Run, Jump, and Play
When you get mad, scared, or worried, your body can make a hormone called cortisol, which can cause nervous, scared, or even panicky-feeling energy to build up inside you. When you feel that way for too long, you might also get headaches, stomachaches, or have trouble sleeping. The good news? Playing helps! Run, play a sport, or climb the monkey bars every day to help work off stress.
Play a Happy Video in Your Head
Just thinking about something nice can help you deal with stress. When you're calm, your heart slows down and you react better if you get upset. Practice even when you feel fine: Picture someone you love and imagine that person talking to you. Or imagine a place where you feel relaxed. Practice re-playing that "video" in your head. When you get upset, stop, and play it again.
Bang a Drum!
Playing music can help let out your stress -- whether you're playing the piano, blowing into a flute, or strumming a guitar. Try banging a drum, which releases stress. If you don't have a musical instrument to play, make a drum out of a wastepaper basket or pot. Grab some big spoons, then keep rhythm with your favorite song.
Breathe Deep, Then Do It Again!
Ever see someone sitting criss-cross-applesauce and saying "OM" over and over? That's meditating, and it can help you relax. You don't have to sit cross-legged to meditate -- just breathe deep. Try this for 10 minutes: Pretend your stomach is a balloon, and slowly fill it up as you breathe. Or pretend you're inhaling a rainbow. Repeat a happy word as you breathe out.
Use Your Arms and Legs
Pretend you're a doll or action figure whose arms and legs can pop off, taking stress with them. That's kinda like "progressive relaxation," where you focus on parts of your body and relax your muscles to get rid of stress. Try it: Start with your left hand and tense it -- then relax it. Do that 3 times with each hand, each arm, and then each leg. It works great if you can't get to sleep, too.
Laugh It Off
Who doesn't like to LOL? Scientists have shown that laughing can lower your stress or even help keep you from getting sick. So figure out a way to start laughing. At lunch with your friends, see who can tell the funniest joke. If you're watching TV, pick a funny show instead of a serious or scary one. Or after dinner, ask your parents to tell funny stories from when they were kids.
Talk To a Friend -- or Your Dog
Talking about your stress can make your problems seem smaller. You'd be surprised: Your best friend, your mom, even the bus driver -- they've all probably gone through something like what you're feeling now. If you don't feel like talking to a person, talk to your pet. Scientists have shown that people with pets have less stress. Cats and dogs make great listeners!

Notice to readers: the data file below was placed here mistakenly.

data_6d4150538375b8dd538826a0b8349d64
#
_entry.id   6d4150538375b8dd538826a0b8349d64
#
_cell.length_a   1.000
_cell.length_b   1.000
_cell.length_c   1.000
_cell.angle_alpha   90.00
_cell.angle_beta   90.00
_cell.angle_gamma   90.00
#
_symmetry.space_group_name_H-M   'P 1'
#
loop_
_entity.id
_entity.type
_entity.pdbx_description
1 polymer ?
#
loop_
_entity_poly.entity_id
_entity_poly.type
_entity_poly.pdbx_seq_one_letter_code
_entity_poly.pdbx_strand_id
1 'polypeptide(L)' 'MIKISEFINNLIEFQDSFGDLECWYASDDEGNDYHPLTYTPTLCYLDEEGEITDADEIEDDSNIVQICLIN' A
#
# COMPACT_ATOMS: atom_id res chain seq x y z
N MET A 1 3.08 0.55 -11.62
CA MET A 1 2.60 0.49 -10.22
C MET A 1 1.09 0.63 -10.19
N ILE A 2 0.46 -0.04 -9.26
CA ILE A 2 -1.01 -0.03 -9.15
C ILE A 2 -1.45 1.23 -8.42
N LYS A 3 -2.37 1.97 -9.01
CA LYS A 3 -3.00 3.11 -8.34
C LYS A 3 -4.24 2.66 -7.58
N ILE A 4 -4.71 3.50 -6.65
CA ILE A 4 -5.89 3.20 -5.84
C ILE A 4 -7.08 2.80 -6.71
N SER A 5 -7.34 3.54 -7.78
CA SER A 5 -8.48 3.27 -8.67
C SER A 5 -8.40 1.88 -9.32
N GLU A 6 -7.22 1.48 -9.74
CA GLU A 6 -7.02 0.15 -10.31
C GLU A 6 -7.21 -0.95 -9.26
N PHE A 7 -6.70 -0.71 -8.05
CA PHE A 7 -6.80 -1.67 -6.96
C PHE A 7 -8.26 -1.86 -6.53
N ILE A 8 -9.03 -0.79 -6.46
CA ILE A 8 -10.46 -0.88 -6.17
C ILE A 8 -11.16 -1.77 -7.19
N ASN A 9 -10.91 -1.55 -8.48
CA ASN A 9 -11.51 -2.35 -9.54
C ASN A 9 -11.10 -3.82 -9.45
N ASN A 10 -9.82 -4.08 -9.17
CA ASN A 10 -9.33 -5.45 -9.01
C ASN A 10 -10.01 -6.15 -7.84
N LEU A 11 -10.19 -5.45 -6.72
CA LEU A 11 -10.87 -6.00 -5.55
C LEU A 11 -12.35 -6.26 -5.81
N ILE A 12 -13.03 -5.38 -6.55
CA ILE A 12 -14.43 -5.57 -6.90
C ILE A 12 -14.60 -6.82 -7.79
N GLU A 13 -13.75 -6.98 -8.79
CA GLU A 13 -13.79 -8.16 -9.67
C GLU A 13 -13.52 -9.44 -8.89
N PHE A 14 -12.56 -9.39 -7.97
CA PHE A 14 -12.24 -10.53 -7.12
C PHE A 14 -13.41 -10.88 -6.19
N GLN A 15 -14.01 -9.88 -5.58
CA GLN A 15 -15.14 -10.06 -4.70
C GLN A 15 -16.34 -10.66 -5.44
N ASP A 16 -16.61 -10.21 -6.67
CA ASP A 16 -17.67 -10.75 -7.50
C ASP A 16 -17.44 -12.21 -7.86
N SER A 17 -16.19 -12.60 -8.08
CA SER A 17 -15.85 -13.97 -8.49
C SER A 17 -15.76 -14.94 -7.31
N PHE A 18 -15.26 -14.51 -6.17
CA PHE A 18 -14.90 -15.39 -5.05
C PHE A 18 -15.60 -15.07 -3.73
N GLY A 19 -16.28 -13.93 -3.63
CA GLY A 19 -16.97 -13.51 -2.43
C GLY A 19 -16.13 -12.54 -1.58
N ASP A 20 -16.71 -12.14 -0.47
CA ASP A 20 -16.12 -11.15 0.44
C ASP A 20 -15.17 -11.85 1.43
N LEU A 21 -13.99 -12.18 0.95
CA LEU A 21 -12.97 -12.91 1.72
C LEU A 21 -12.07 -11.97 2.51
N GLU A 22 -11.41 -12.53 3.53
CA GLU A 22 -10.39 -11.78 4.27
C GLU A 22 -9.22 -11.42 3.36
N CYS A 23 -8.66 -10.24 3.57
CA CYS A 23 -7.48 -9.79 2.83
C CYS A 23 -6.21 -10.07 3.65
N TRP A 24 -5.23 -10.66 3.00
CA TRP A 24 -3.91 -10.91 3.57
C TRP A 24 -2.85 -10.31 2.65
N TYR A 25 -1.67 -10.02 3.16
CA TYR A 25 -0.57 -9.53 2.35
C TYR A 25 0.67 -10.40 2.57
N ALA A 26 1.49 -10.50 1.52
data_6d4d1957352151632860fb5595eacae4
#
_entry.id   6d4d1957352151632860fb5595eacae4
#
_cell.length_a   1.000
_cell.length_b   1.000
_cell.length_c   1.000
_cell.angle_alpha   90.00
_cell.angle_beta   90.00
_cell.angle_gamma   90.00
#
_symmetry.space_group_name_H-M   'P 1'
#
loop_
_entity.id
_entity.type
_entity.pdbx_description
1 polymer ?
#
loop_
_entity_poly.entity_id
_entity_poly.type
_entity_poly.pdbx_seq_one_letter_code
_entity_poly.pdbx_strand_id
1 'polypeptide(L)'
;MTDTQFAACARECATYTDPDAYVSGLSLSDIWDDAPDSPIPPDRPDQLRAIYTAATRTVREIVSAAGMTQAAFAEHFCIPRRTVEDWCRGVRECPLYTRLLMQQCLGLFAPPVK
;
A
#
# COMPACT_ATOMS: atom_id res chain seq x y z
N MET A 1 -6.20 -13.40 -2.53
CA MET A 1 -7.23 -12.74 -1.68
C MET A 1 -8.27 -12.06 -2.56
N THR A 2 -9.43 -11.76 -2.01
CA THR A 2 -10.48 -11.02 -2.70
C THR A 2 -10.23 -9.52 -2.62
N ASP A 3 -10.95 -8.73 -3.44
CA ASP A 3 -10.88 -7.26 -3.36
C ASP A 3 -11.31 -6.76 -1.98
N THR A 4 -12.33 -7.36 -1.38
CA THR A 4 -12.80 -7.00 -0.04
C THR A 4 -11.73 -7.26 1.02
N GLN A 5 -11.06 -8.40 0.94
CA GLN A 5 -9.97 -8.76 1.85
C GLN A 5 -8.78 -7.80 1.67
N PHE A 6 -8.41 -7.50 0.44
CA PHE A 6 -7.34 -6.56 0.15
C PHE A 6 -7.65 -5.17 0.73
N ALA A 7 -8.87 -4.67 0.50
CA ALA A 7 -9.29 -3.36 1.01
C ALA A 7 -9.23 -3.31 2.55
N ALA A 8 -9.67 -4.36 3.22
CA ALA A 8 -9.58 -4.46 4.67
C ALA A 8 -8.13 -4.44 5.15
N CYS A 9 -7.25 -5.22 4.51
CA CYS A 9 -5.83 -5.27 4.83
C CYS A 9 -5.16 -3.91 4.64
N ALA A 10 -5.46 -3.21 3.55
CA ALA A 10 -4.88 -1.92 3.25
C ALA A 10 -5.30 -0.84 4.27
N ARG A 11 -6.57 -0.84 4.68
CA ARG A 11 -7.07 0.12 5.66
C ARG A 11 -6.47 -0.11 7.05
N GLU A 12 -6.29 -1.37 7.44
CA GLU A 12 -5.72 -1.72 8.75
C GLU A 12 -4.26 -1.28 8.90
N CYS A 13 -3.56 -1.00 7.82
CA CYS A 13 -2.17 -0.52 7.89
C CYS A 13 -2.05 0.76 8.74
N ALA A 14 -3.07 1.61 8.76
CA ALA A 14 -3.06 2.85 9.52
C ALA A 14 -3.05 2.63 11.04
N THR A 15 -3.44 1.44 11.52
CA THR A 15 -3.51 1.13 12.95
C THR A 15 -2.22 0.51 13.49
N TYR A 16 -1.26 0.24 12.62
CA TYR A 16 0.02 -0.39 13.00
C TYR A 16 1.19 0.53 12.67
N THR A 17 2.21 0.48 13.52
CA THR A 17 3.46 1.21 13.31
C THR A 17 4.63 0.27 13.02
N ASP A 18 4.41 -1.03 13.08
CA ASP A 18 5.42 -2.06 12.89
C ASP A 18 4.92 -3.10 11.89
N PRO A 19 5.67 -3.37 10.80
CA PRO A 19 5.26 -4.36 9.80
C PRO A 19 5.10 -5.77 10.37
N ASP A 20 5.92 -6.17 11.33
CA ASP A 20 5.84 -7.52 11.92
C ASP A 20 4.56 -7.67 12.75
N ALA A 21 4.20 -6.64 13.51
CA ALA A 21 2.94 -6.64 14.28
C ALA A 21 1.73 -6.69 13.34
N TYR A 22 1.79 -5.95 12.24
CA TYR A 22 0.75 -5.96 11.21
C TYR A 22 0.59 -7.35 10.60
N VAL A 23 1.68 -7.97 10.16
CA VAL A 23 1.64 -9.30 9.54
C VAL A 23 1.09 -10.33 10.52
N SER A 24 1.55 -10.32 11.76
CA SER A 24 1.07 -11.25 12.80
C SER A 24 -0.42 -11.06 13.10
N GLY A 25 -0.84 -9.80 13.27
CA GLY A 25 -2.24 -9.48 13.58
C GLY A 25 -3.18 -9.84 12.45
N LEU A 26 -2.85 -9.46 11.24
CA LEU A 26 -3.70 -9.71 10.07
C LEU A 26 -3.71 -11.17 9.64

Belt Out a Song
When you sing, you breathe deep and the music is fun. Just ask kids in the choir. Scientists in England found that students felt less stress after they joined their school's singing group. But you don't have to join the glee club. Sing along with your favorite song or belt out some tunes in the shower. The shower walls can actually make your voice sound louder and stronger.
Smell Something Good
Scents like lavender, rosemary, and sandalwood don't just smell good -- they can actually lower your body's stress hormones. You can find these scents in lotions and bath products. You may be able to find dried rosemary in your pantry. Or try growing your own rosemary or lavender plant for a natural, stress-busting air freshener.
Take a Break from Video Games
Video games are fun, but they don't help you relax. They make your mind work in ways that are stressful. You shouldn't spend more than 2 hours a day in front of computers, TVs, or phones. Instead, find something else you like to do: draw, read, play with LEGOs, or take pictures. These kinds of activities help your mind relax, which helps your body feel better, too.
Be a Yoga Cat
Yoga is a fun way to exercise -- and it can get rid of stress, too. Some poses look like animals -- like "cat" and "cow." Get on all fours and arch your back like a cat, then down like a cow. Or try "volcano," where you squat, then stand up fast, yelling out something you don't like ("Homework!"). Look for yoga videos or DVDs for kids at your library, or take a class at your community center.
Hang Out Outside
Scientists have shown that being outside is good for your emotions. Even being able to see nature from your window is helps. So get outside more. Walk to school, or just walk with your parents a couple of blocks to and from the car. After school, head to the park or playground. Look for cool-looking leaves, skip stones in a pond, or lie back and look for shapes in the clouds.
Dance It Out
Any kind of exercise can help you feel better when you're stressed out. But dancing packs a double boost. You'll be moving and music can make you feel better, too. If you don't want to take a dance class, find some of your favorite music at home and turn it up. (Make your parents a deal: you'll close the bedroom door.) Then have fun jumping and dancing to work up a sweat.
Think About What Went Right Today
When you're feeling stressed, it's OK to take time to be by yourself. After school, find a quiet spot -- but don't turn on the computer or a game. Just hang out and think about your day. Focus on what went right, no matter how small: Maybe you told a joke and everyone laughed or you had fun in art class. Make a list of those good things, then look at it again tomorrow and add to it.
To interact with the national Fit website for games, tips and more, visit fit.webmd.com.